I got up very early Saturday morning to find that it was raining.
No matter. Off I went to the restroom. I brushed my teeth, ran a brush through my hair and jumped in the shower. Once I’d washed my hair I reached for the soap—there was none.
Dripping wet as I was I stepped out and looked for a bar soap behind the mirror—there was none. Not even hand soap. Oh, well. Shampoo is just another liquid soap, right? I stepped back into the shower and yelped as I slipped and landed on the tile floor with a painful smack.
I stayed on the shower floor a few seconds with rivulets of water running down my body. There, in the heel of my foot, was stuck the thin remnant of a bar of soap. The nasty little culprit had camouflaged against the white tile. I peeled it from my foot and threw it in the toilet bowl before making a gigantic effort to get back on my feet. Somehow I felt much heavier than my full 250 pounds, and it felt like my knee had sustained some serious strain. But I could not blame anyone but myself for this blunder—this was my restroom and my shower. No one else but me would have dropped that tiny little piece of soap that made me slip and fall.
Once I was done showering I carefully stepped out, dried myself, and went to my room to change. I didn’t bother with the hair except blow-drying it and pulling it up in its habitual pony tail. No makeup either. I knew the rules.
As I pulled on my boots, a thought came into my head, and I hurried to pull out my coat. Phone, phone, phone…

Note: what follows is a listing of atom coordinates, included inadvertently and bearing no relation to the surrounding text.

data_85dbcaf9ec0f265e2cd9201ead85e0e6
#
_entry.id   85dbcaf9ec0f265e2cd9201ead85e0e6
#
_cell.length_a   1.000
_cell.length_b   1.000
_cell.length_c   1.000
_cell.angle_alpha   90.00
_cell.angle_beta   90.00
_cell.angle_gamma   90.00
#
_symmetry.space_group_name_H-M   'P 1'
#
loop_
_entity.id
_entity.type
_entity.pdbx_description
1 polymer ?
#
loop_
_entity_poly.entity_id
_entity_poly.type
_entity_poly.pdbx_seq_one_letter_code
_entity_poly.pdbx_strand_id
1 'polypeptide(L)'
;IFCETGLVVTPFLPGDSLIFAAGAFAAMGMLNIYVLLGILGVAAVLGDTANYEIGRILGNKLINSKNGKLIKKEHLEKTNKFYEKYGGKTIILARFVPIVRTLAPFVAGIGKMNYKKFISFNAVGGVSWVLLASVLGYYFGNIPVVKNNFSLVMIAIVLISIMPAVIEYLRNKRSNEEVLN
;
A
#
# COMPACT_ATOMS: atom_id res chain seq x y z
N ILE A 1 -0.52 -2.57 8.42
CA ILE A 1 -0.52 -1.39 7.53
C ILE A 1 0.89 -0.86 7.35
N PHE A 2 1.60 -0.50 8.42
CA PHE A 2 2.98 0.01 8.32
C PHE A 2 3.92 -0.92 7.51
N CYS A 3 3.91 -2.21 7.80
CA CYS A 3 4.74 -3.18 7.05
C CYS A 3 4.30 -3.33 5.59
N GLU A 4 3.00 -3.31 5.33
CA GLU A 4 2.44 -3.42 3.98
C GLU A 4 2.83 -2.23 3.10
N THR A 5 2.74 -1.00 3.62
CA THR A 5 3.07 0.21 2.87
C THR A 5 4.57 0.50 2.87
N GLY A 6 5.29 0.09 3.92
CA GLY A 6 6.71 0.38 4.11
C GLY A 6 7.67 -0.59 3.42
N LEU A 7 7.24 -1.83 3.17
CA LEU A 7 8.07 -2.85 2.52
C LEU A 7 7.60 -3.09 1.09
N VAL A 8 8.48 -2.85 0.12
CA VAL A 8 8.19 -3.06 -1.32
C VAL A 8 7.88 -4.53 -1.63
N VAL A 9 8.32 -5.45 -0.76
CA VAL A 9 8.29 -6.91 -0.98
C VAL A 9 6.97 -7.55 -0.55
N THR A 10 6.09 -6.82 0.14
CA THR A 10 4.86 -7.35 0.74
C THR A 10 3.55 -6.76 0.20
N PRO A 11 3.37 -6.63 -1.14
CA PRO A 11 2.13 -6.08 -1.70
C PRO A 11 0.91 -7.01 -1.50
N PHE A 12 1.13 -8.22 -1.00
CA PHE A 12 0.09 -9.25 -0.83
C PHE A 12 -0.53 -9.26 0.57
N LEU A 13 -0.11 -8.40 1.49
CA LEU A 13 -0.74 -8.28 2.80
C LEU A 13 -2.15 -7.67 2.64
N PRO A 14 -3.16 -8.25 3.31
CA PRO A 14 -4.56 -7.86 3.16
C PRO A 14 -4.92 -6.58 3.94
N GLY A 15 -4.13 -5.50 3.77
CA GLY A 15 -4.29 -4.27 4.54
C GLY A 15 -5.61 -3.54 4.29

I tried to go down the stairs quickly but my knee protested. Just as well. Had it not ached so, I would have laughed at Mara’s face when she saw me come down dressed and ready. I swear, she almost fell from sheer amazement.
“Ready?” she asked, recovering quickly enough
“Just a phone call,”
She arched a brow. Obviously she wanted to know who I was gonna call, but decided against asking. She turned and got the car keys, “There’s toast and jam out. Drink some milk too. I’ll see you in the car. Hurry.”
“Thanks,” I answered as I dialed a number into the phone keypad.
The phone rang three times before he answered it, “Hello?”
“Uh. Hi. Tony?”
“This is Tanya.”
“I know. What’s up, kiddo?”
“Um…” I fidgeted with the phone cord, “You’re coming, right? Just wanted to check…”
“Yeah. I’m still getting ready.” His voice sounded a tad deeper than usual, and I wondered at what stage of “ready” he was at. Had I just woken him up? The thought made me crazy anxious.
“Ok. You got the address, right?”
“Uh-huh. Hey,” He paused, “You ok?”
“Yeah. Just…I’m a little nervous.”
“I told you, right? I haven’t been there for at least two years…”
“I know. But you want to go this time around, don’t you?”
“Yeah. No…I mean, I wish I could be heading to Zuri’s instead…But it’s all the same, right? Zuri said it’s the same God…”
He chuckled, “I know, you told me.”
I felt stupid. Why was I babbling? “So I’ll see you then?”
“Bye—Oh! And Tony?”
I looked at the phone cord in my hand. I had looped and twisted it round my hand in an impossible number of coils, “Thanks”
I heard the smile in his voice, “No problem, kiddo”
I hung up and ran out to the car as fast as my aching knee let me.
I was going to church.
Part 19 of If You Only Knew